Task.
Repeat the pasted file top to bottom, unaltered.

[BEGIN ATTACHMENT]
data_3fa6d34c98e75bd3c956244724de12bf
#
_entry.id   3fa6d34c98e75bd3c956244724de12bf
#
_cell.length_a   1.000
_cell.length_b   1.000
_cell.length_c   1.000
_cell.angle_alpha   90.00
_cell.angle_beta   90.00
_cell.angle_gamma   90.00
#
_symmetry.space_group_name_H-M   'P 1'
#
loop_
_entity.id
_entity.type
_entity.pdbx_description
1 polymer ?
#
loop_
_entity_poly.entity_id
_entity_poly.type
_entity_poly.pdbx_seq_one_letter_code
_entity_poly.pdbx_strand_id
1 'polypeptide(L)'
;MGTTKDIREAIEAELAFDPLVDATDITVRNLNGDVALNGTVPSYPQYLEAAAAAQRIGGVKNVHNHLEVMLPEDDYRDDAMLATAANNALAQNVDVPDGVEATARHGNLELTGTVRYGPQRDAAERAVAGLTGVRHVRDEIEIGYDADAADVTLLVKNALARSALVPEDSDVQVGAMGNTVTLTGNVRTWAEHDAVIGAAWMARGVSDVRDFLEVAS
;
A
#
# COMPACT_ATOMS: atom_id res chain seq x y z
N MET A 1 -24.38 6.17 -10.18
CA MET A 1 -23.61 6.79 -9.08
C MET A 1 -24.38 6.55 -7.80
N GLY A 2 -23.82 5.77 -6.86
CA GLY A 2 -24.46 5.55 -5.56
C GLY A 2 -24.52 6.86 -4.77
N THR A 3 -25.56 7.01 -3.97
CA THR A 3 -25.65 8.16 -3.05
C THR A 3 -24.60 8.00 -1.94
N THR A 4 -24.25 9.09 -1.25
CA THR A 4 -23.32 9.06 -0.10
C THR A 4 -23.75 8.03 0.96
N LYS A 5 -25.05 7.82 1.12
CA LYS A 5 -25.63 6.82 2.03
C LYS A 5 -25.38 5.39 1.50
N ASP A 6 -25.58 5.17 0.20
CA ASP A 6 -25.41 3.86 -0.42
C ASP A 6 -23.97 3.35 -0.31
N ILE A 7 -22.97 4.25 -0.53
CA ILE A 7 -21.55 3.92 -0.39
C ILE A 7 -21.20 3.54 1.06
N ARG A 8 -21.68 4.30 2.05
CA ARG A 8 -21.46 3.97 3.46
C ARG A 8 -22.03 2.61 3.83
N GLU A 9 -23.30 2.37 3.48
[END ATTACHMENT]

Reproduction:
data_3fa6d34c98e75bd3c956244724de12bf
#
_entry.id   3fa6d34c98e75bd3c956244724de12bf
#
_cell.length_a   1.000
_cell.length_b   1.000
_cell.length_c   1.000
_cell.angle_alpha   90.00
_cell.angle_beta   90.00
_cell.angle_gamma   90.00
#
_symmetry.space_group_name_H-M   'P 1'
#
loop_
_entity.id
_entity.type
_entity.pdbx_description
1 polymer ?
#
loop_
_entity_poly.entity_id
_entity_poly.type
_entity_poly.pdbx_seq_one_letter_code
_entity_poly.pdbx_strand_id
1 'polypeptide(L)'
;MGTTKDIREAIEAELAFDPLVDATDITVRNLNGDVALNGTVPSYPQYLEAAAAAQRIGGVKNVHNHLEVMLPEDDYRDDAMLATAANNALAQNVDVPDGVEATARHGNLELTGTVRYGPQRDAAERAVAGLTGVRHVRDEIEIGYDADAADVTLLVKNALARSALVPEDSDVQVGAMGNTVTLTGNVRTWAEHDAVIGAAWMARGVSDVRDFLEVAS
;
A
#
# COMPACT_ATOMS: atom_id res chain seq x y z
N MET A 1 -24.38 6.17 -10.18
CA MET A 1 -23.61 6.79 -9.08
C MET A 1 -24.38 6.55 -7.80
N GLY A 2 -23.82 5.77 -6.86
CA GLY A 2 -24.46 5.55 -5.56
C GLY A 2 -24.52 6.86 -4.77
N THR A 3 -25.56 7.01 -3.97
CA THR A 3 -25.65 8.16 -3.05
C THR A 3 -24.60 8.00 -1.94
N THR A 4 -24.25 9.09 -1.25
CA THR A 4 -23.32 9.06 -0.10
C THR A 4 -23.75 8.03 0.96
N LYS A 5 -25.05 7.82 1.12
CA LYS A 5 -25.63 6.82 2.03
C LYS A 5 -25.38 5.39 1.50
N ASP A 6 -25.58 5.17 0.20
CA ASP A 6 -25.41 3.86 -0.42
C ASP A 6 -23.97 3.35 -0.31
N ILE A 7 -22.97 4.25 -0.53
CA ILE A 7 -21.55 3.92 -0.39
C ILE A 7 -21.20 3.54 1.06
N ARG A 8 -21.68 4.30 2.05
CA ARG A 8 -21.46 3.97 3.46
C ARG A 8 -22.03 2.61 3.83
N GLU A 9 -23.30 2.37 3.48